Thursday, November 16, 2006

Bestill My Heart

Characters: PumpkinMama and PumpkinBoy (PumpkinDad already off to work)
Scene: my bedroom, 5:45am this morning, PBS show featuring some orchestra on TV, as PumpkinBoy watches intently and PumpkinMama remains buried under the covers trying to snatch 15 more minutes of dozing.

PumpkinBoy: I'm a conductor (holds hands up in conducting gesture). This is my baton (waves right hand as if holding a baton) and I move my arms like this (makes very good imitation of conducting an orchestra)

PumpkinMama: (groggily) You make an excellent conductor.

PumpkinBoy: Will you teach me how to knit? (perhaps the conductors baton made him think of knitting needles? The mind of a 3 year old remains a mysterious place)

PumpkinMama: I would love to teach you how to knit - we can try it out this weekend.

Anybody know any tips for teaching a 3 year old to knit? It seems a little too soon, but we'll give it a try.

No baby yet. Handspun socks are done (my fastest ever - 6 days) but no good light to photograph them. Maybe later this week.


Anonymous witchpoo said...

You may want to try crochet, or finger knitting or one of those spools that makes icord, or even a knitting board. As brilliant as I'm sure Pumpkin Boy is, 3 year olds just don't have the coordination skills for knitting :(

4:49 PM  
Anonymous Rachel said...

I'm so fascinated by the things kids come up with, and how their minds track. It's amazing how they jump from subject to subject, which are seemingly unrelated to us adults, but to them it makes perfect sense. Good luck teaching PumpkinBoy to knit.

Six days to finish a pair of socks is very impressive. I'm looking forward to seeing the finished products.

P.S. I hope PumpkinGirl makes her appearance soon! Keep us updated, and take care!

6:06 PM  
Blogger msubulldog said...

Oh, he wants to knit! Hooray! Good luck--I've no advice, as my 3-year-old doesn't care quite yet. Can't wait to hear about it, though. :)

6:40 PM  
Anonymous pippi said...

good luck.
my 5 year old is just starting to be able to knit.. (we have been trying since 3.)

Sending baby vibes, too!

7:13 PM  
Blogger Debi said...

How sweet! Proof that knitting is genetic :)

12:08 AM  
Blogger Liz said...

I took some US13 dpns and put point protectors on one end and then took some extremely variegated yarn in bright colors and held her hands in mine. She still needs some help on the details, but she really understands what to do - very scary that she watches me that closely. The variegation helped her see the individual stitches easier.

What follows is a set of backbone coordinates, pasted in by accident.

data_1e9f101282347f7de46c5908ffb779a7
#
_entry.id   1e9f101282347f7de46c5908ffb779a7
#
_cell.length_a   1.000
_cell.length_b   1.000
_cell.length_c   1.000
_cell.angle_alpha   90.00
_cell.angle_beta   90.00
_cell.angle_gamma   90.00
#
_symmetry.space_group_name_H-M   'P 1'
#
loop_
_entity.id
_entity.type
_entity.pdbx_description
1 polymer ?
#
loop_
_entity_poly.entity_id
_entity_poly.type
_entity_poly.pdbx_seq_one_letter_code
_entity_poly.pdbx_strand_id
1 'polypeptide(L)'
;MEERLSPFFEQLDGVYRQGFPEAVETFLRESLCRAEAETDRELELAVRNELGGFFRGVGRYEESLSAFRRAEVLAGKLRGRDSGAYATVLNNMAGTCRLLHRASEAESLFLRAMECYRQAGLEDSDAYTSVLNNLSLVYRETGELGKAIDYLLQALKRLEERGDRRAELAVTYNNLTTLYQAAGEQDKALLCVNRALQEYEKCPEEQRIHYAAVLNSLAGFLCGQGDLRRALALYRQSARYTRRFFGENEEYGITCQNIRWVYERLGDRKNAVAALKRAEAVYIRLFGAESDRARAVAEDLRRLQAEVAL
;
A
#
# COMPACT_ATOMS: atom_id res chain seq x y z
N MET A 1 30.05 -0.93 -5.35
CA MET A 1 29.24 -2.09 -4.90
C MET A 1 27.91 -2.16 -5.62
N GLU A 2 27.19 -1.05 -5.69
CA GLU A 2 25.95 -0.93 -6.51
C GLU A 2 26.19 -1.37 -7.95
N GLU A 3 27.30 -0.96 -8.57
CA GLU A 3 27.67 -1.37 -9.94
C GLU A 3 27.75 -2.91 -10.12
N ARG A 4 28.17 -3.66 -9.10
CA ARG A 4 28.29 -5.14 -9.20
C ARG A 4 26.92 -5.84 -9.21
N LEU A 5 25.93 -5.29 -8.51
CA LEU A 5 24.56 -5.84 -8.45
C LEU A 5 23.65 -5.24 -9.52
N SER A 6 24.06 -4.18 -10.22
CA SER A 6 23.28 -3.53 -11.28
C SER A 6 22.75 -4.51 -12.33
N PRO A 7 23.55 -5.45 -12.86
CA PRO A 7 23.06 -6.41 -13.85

9:02 AM  
Blogger J. said...

When I taught my kindergarten class I also used large DPN's and glued beads on the ends. I taught them the "off jumps jack ryhme" and away we went. Some got it others didn't but I must say the the boys got it better than the girls - they often have better fine motor skills at this age. Good luck and I hope Pumpkin girl joins you soon.

9:47 AM  
Blogger Beth S. said...

You made weekend plans! That's pretty much a guarantee that the baby will come along and interrupt them. ;-) That makes me think that when you are *really* fed up and ready to go, you should buy a fancy theater or symphony ticket. Instant baby, probably right around the overture. ;-)

11:39 AM  
Anonymous emily elizabeth said...

beyond cute :)
I would assume that at that age, the simple fundamentals of 'yarn looping yarn makes fabric' would be a great stepping stone. I have heard buying two different colored needles and labeling one right (knit) and the other one left (purl) helps children differentiate. I'm thinking variegated might be confusing, how bout a solid of their favorite color? Just take it slow and you guys will have a great time :)

11:42 AM  
Anonymous Anonymous said...

I have absolutely no experience with kids of any age, but I'm sure that if it can be done, you will do it. Way to go on the socks.

1:35 PM  
Blogger BrooklynMom said...

If he's like my son, he'll say "I'll do it, I'll do it" and refuse direction. So (with supervision) I let him do it. He couldn't, but enjoyed fussing with the yarn. And then lost interest. Since then, not an ounce of interest--but that's OK with me. You just have to be sure to put the needles away so he can't try when you're not around!! So, I don't know how to teach a three-year-old to knit. Sorry.

6:15 PM  
Blogger anne said...

when i taught me nephews to knit, they were young and did very well. i put the stitches on the needle for them to get started—then taught them the knit stitch, holding my hands over their hands for the first couple of stitches. i made sure they worked with their fingers close to the tips of needle for more control, and guided them verbally through most of it. they were knitting within about 30 minutes! the next day, i taught them to cast on and bind off.
they didn't really stick with it much, but they still talk about it almost every time i have them on the phone.

11:26 PM  
Anonymous Monica said...

Yay, he wants to learn! I taught my niece when she was 6 or 7 and she needed (wanted?) me around for help. I was surprised by how she persevered! Finger crocheting a chain might be a good start, since tools take more coordination.

9:36 PM  
Anonymous Rachel said...

No advice, but an awwww and a hooray! I can see how you want to maximize your chances that he'll like it and stick with it. Looks like you've gotten some good tips.

9:59 PM  

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